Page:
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The Spoils of WAR

The Houston Astros went all in on Rafael Montero and Jose Abreu this offseason, but what will those two players need to do to make it worthwhile?

Chicago Cubs v Houston Astros Photo by Carmen Mandato/Getty Images

WAR, what is it good for?

WAR, or Wins Above Replacement, is an advanced metric that has gained popularity over the past 20 or so years. To wit, a 1.0 WAR means that a player adds one win (above replacement level) to a team’s win total over a 162 game season.

Replacement level, as it were, is defined as a team of players who would produce a 48-114 record over a full season. WAR is calculated in a few different ways, most notably amongst them Baseball Reference and FanGraphs. I default to the B/R version under normal circumstances, although FanGraphs updates with each plate appearance in real-time, while B/R updates once daily.

Chicago Cubs v Houston Astros Photo by Carmen Mandato/Getty Images

The 48-win threshold — there’s more to it than a lot of people realize. Consider that a 30-team league plays 162 games each for a total of 2,430 regular season games. That’s 2,430 wins available. 48 wins times 30 teams is 1440...almost exactly 1000 less than a .500 league. That means that for every season that has been played with 30 teams, there is exactly 1000 WAR divvied up between all players. It’s not perfect, but it’s pretty neat.

What that also means is that for Houston’s 106-win campaign from a year ago, there should correspondingly be a total of 58 WAR from the roster. Let’s evaluate:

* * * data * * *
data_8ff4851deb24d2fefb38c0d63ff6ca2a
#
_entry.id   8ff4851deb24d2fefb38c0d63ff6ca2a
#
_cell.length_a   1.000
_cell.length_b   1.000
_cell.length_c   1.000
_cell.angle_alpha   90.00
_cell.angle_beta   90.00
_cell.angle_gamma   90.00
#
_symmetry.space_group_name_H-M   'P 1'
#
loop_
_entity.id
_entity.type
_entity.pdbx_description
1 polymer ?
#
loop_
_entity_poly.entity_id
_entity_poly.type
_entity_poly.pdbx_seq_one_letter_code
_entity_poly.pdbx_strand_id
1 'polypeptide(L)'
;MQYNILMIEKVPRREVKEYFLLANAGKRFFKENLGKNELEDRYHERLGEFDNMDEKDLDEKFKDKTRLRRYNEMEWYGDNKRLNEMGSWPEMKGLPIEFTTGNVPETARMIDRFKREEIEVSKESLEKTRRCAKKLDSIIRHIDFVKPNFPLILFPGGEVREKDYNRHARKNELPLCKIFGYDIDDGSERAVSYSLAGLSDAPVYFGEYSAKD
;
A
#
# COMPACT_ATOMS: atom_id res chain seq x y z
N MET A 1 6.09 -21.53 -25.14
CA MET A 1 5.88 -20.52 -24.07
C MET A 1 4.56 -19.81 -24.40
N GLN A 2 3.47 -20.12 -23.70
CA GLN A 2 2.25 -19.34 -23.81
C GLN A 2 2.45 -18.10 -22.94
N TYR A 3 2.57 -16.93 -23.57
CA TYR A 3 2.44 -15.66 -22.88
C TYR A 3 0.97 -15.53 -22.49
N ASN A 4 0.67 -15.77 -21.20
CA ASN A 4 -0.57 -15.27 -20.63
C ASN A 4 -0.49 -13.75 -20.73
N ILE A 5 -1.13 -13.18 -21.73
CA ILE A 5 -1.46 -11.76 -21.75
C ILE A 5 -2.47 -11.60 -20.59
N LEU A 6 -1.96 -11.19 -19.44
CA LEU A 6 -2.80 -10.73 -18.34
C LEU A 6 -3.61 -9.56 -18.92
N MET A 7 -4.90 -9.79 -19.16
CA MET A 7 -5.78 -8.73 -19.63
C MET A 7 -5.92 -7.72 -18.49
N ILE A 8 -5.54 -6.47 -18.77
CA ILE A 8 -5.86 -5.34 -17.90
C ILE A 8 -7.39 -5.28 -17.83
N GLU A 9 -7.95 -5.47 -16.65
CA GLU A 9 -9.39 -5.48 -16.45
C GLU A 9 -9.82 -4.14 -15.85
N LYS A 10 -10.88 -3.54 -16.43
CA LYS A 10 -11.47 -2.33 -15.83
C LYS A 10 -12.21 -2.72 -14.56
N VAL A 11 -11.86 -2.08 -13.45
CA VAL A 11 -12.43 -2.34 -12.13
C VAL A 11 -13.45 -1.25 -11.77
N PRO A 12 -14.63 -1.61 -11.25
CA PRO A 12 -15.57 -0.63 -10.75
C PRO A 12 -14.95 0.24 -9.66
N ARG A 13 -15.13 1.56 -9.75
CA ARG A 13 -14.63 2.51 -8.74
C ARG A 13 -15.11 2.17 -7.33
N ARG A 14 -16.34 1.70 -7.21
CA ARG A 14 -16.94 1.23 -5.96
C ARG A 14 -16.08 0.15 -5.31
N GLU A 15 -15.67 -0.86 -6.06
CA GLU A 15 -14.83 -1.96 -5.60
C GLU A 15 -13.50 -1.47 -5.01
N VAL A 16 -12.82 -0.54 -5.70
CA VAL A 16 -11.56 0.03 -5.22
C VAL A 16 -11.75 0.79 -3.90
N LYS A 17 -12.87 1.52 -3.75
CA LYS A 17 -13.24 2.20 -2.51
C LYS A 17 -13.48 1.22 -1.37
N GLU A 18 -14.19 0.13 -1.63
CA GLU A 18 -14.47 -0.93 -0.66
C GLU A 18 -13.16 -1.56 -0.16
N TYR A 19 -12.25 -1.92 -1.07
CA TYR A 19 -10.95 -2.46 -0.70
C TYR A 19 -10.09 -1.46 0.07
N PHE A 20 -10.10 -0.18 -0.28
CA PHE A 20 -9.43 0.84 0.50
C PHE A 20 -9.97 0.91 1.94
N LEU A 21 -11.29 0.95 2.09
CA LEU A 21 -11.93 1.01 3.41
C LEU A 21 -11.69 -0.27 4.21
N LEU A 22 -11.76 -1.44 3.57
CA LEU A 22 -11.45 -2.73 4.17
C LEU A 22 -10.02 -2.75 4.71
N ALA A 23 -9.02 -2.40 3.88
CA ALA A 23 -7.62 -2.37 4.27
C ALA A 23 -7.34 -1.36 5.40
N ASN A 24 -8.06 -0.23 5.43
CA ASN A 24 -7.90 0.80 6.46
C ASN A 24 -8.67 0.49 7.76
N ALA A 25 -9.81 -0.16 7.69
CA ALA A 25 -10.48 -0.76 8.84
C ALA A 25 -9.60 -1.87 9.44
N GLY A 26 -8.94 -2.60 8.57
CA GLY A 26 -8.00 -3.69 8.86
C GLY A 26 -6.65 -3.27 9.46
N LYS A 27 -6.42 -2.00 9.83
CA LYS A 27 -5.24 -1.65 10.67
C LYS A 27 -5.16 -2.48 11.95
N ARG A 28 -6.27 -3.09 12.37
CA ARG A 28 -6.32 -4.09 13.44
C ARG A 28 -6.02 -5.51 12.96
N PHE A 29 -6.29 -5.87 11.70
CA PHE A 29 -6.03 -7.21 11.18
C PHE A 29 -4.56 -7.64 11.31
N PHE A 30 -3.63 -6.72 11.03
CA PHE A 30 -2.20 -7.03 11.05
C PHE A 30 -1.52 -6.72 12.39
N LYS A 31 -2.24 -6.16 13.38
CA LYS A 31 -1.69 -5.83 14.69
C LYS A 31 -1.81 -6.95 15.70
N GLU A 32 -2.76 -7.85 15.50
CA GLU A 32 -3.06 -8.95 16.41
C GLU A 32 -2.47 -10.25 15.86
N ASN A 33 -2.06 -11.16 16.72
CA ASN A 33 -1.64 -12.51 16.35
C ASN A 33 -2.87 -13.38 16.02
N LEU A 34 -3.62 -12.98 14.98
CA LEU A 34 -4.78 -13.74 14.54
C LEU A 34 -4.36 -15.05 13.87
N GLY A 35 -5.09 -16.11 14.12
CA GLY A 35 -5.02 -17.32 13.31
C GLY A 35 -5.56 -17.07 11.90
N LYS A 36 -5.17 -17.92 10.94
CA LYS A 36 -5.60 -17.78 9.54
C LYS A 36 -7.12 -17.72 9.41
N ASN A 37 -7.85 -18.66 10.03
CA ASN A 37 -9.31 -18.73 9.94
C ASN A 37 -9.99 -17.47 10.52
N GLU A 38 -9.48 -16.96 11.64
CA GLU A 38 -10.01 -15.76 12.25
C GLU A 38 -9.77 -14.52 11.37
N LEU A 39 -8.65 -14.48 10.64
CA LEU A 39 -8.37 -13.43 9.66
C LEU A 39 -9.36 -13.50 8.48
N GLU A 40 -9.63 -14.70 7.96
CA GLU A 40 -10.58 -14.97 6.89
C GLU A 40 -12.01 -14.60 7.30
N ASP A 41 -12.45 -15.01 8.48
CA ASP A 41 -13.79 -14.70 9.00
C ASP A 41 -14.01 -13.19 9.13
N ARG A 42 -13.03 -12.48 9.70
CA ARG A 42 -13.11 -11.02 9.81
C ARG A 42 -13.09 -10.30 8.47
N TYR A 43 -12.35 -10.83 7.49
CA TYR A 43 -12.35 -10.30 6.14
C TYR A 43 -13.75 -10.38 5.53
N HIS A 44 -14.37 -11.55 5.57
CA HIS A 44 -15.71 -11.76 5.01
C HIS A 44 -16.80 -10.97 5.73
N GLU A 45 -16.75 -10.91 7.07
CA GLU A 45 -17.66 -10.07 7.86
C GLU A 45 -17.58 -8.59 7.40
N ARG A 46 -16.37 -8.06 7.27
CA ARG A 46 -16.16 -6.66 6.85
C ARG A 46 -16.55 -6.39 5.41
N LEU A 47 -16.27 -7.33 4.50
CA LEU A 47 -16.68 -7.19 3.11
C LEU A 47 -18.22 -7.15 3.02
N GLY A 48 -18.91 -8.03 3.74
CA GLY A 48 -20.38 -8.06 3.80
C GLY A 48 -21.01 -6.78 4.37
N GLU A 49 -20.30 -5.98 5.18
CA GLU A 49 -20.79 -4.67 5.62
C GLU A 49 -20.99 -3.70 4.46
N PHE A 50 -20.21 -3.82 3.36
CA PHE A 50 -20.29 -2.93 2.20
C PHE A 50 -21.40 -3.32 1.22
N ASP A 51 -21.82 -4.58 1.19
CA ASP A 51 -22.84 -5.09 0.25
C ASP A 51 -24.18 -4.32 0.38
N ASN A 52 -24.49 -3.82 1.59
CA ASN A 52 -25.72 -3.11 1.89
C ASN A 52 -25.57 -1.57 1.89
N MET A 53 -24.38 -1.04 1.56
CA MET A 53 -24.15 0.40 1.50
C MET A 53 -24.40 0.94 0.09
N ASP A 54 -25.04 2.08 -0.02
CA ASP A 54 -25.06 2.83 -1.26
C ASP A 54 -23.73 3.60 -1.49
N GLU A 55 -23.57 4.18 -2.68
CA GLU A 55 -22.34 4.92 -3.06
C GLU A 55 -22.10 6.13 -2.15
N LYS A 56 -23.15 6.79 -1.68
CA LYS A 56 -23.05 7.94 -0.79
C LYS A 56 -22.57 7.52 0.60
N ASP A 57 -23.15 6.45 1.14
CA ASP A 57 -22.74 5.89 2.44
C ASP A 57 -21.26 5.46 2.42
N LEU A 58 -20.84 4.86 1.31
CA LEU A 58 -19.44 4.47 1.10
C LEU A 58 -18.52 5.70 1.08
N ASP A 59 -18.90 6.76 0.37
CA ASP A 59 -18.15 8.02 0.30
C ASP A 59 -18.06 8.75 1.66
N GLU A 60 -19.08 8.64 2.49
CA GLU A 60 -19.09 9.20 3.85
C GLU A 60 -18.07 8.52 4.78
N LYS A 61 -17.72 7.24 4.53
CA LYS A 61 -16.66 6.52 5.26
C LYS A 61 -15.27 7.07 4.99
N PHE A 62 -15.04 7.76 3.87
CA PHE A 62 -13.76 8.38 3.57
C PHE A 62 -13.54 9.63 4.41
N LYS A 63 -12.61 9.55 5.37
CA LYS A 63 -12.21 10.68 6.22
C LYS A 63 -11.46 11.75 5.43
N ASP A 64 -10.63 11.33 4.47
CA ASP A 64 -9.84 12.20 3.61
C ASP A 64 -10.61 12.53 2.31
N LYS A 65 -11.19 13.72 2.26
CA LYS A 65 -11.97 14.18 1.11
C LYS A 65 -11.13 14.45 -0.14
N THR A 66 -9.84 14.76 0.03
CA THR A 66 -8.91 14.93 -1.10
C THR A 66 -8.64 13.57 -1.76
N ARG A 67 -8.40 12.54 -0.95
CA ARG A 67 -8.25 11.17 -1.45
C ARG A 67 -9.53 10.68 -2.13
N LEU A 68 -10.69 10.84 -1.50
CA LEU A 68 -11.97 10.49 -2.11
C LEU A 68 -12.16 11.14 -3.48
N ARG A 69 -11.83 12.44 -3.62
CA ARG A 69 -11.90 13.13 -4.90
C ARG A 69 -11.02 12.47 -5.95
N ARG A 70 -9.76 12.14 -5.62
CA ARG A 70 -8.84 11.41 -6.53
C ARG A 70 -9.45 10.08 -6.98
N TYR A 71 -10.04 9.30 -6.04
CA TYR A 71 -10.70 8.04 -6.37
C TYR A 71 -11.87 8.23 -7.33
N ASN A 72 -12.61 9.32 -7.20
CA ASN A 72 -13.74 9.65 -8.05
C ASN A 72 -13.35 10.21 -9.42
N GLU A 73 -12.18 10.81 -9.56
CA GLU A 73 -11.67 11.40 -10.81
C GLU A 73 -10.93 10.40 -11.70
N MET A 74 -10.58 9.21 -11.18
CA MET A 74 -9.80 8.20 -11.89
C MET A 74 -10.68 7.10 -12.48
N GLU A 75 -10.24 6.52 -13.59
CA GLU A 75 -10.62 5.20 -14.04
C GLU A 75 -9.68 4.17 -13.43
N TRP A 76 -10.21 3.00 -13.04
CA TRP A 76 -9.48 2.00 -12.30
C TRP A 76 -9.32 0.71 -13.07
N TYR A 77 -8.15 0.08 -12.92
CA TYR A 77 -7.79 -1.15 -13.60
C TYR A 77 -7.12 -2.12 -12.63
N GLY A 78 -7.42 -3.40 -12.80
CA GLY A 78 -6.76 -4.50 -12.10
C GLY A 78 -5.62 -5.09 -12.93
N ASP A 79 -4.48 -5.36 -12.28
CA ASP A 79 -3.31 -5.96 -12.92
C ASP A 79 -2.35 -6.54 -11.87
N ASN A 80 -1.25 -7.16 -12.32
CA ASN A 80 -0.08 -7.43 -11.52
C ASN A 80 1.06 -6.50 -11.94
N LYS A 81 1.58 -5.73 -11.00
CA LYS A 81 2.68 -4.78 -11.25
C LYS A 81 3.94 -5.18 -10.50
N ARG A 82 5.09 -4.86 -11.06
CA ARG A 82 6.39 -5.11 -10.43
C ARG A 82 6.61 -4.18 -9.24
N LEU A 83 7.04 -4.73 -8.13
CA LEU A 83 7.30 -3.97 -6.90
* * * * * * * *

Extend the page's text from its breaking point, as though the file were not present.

Yordan Alvarez 6.8
Justin Verlander 5.7
Kyle Tucker 5.3
Jose Altuve 5.1
Jeremy Peña 4.9
Alex Bregman 4.5
Cristian Javier 3.7
Framber Valdez 3.5
Ryne Stanek 2.2
Lance McCullers Jr. 1.4
Bryan Abreu 1.3
Michael Brantley 1.3
Luis Garcia 1.3
Chas McCormick 1.3
Rafael Montero 1.3
José Urquidy 1.2
Aledmys Díaz 1.0
Ryan Pressly 0.9
Hunter Brown 0.8
Seth Martinez 0.8
Jose Siri 0.7
Jake Meyers 0.5
Hector Neris 0.5
David Hensley 0.3
Martín Maldonado 0.3
Brandon Bielak 0.1
Parker Mushinski 0.1
Jake Odorizzi 0.1
Will Smith 0.1
Yainer Diaz -0.1
J.J. Matijevic -0.1
Cristian Vázquez -0.1
Pedro Báez -0.2
Ronel Blanco -0.2
Mauricio Dubón -0.2
Niko Goodrum -0.3
Yuli Gurriel -0.3
Phil Maton -0.3
Korey Lee -0.5
Trey Mancini -0.5
Jason Castro -0.6

I did the math, there was an aggregate 53.5 WAR for Houston, corresponding to a 102-60 record. The Pythagorean record is predicated on runs scored vs. runs allowed, yet Houston’s pythag was their actual record. How do you account for the missing 4 12 victories? As I said, WAR isn’t perfect.

This season, Houston’s aggregate WAR rating is 10.1 (as I write this pre-game on Wednesday). A replacement-level team would produce 12.4 wins in 42 games, and Houston is at 23-19. Adding replacement level (12.4) to Houston’s WAR (10.1) yields 22.5, so this season’s WAR is pretty much spot-on...but what is the cost of WAR?

Check back here this weekend for a breakdown of how much a WAR costs.